Studia Logica

, Volume 102, Issue 4, pp 793–810 | Cite as

Basic Conditional Reasoning: How Children Mimic Counterfactual Reasoning

  • Brian Leahy
  • Eva Rafetseder
  • Josef Perner
Open Access


Children approach counterfactual questions about stories with a reasoning strategy that falls short of adults’ Counterfactual Reasoning (CFR). It was dubbed “Basic Conditional Reasoning” (BCR) in Rafetseder et al. (Child Dev 81(1):376–389, 2010). In this paper we provide a characterisation of the differences between BCR and CFR using a distinction between permanent and nonpermanent features of stories and Lewis/Stalnaker counterfactual logic. The critical difference pertains to how consistency between a story and a conditional antecedent incompatible with a nonpermanent feature of the story is achieved. Basic conditional reasoners simply drop all nonpermanent features of the story. Counterfactual reasoners preserve as much of the story as possible while accommodating the antecedent.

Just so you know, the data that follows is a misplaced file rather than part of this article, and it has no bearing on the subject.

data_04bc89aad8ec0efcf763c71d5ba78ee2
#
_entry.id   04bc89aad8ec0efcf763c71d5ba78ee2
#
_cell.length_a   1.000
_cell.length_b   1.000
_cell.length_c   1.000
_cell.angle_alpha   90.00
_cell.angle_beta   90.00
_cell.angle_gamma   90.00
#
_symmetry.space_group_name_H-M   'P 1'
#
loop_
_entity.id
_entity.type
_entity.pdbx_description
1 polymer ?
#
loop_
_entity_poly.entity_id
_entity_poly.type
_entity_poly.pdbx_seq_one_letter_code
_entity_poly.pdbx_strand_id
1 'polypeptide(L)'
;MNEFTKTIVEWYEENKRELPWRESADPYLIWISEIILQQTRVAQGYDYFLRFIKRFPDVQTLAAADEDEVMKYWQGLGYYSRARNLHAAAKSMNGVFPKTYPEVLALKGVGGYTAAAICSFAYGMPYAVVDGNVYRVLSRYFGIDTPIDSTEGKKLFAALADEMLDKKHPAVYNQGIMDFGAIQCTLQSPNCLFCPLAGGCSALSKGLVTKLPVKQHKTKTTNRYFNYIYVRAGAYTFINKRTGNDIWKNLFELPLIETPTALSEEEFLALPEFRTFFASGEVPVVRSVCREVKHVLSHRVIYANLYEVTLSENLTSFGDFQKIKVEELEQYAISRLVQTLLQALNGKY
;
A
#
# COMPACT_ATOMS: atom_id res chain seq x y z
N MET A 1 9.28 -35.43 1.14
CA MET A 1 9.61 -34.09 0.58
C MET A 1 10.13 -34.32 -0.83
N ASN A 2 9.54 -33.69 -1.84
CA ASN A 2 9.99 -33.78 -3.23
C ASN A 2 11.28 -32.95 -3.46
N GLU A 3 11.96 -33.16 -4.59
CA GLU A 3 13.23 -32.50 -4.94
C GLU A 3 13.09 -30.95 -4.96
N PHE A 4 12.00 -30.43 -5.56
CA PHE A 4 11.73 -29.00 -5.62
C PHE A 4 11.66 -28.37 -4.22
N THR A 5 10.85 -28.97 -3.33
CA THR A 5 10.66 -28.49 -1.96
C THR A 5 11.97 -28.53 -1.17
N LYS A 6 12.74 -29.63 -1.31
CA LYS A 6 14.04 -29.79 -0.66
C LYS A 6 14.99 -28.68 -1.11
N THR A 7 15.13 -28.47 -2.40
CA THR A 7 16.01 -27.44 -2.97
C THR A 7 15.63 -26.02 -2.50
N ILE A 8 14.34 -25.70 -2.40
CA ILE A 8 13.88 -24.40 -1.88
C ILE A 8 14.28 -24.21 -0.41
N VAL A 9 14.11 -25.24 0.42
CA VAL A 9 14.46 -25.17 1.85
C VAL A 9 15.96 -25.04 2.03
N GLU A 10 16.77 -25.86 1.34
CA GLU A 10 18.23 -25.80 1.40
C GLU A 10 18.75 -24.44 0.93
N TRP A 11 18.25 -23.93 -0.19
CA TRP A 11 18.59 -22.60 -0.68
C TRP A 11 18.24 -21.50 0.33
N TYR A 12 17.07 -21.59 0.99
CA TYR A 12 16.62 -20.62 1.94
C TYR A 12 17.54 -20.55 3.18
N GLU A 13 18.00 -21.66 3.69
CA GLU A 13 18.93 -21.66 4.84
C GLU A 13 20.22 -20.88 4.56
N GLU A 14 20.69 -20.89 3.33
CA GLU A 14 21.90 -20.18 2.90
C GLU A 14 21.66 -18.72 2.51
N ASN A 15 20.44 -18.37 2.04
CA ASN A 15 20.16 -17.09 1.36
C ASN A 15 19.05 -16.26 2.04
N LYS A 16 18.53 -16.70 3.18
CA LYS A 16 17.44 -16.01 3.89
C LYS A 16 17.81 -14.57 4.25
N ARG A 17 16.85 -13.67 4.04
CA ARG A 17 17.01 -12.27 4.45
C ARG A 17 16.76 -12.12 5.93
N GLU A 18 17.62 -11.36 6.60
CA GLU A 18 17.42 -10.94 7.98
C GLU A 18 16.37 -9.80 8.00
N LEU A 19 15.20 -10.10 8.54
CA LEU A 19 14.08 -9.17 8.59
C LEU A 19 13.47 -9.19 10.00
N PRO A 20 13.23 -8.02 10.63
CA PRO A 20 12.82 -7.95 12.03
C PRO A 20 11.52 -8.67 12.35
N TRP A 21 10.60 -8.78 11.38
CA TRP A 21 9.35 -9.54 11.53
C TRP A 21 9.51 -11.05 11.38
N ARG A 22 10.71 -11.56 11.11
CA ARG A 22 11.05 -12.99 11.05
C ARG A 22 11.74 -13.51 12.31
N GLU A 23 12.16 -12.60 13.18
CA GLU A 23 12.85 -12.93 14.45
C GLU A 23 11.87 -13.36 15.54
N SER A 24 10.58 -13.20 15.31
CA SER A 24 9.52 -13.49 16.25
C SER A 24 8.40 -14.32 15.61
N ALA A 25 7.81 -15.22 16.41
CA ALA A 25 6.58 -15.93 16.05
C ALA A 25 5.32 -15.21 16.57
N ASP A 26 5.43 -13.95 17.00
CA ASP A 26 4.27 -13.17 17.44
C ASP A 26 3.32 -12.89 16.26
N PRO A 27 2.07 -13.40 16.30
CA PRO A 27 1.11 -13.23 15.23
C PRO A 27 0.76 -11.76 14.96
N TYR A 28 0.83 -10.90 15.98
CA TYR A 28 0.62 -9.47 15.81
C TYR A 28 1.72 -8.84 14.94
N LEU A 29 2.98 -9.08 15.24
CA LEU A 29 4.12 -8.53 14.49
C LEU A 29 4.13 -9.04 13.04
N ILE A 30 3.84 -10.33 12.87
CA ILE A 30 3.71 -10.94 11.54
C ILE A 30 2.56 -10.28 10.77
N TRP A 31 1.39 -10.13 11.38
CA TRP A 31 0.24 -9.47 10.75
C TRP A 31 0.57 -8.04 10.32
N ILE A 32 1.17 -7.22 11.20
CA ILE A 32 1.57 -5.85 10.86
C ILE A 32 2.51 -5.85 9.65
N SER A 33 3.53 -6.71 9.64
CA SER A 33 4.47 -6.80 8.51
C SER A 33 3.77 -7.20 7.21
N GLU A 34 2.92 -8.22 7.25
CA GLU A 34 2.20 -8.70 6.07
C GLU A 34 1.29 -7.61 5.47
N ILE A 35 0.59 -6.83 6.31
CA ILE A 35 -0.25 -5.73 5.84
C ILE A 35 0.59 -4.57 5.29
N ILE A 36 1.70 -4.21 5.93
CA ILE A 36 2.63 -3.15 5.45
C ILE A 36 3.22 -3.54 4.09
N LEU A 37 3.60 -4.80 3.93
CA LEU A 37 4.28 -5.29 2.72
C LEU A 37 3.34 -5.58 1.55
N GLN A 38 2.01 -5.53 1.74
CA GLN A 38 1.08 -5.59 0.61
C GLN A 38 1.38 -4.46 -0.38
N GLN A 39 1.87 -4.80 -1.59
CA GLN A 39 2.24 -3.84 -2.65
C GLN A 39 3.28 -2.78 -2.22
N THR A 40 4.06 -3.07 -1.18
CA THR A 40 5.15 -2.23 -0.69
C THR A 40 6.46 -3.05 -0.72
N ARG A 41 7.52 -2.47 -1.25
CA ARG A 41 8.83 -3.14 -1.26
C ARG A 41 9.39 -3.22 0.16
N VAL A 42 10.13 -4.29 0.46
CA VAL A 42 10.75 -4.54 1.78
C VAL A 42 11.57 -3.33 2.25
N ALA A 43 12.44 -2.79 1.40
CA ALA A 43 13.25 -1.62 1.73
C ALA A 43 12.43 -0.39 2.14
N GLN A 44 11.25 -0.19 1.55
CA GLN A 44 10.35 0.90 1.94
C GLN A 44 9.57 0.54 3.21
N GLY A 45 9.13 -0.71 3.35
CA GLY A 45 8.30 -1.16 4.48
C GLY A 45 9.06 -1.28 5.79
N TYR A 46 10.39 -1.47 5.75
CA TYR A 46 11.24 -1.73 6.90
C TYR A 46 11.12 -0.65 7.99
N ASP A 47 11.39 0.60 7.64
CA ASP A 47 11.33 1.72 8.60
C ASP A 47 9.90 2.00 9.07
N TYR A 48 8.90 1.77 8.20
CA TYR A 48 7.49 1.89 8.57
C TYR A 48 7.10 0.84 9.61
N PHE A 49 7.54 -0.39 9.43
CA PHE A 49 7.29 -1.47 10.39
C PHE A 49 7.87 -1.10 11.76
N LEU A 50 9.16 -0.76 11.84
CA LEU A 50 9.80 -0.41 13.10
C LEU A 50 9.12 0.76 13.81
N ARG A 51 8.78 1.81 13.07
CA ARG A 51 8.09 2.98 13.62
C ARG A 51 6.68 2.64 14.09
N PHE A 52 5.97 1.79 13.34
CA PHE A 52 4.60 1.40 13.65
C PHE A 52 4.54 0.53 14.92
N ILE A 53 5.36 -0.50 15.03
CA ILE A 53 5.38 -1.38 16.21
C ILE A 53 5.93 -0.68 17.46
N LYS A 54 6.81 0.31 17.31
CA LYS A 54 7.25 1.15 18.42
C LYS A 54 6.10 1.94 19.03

Counterfactual Reasoning Basic Conditional Reasoning Counterfactuals Possible worlds semantics Generic reasoning 


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© The Author(s) 2013

Open AccessThis article is distributed under the terms of the Creative Commons Attribution License which permits any use, distribution, and reproduction in any medium, provided the original author(s) and the source are credited.

Authors and Affiliations

  1. 1.Department of LinguisticsUniversität KonstanzKonstanzGermany
  2. 2.Department of PsychologyUniversity of Salzburg, University of KonstanzKonstanzGermany
  3. 3.Department of Psychology and Centre for Neurocognitive ResearchUniversity of SalzburgSalzburgAustria

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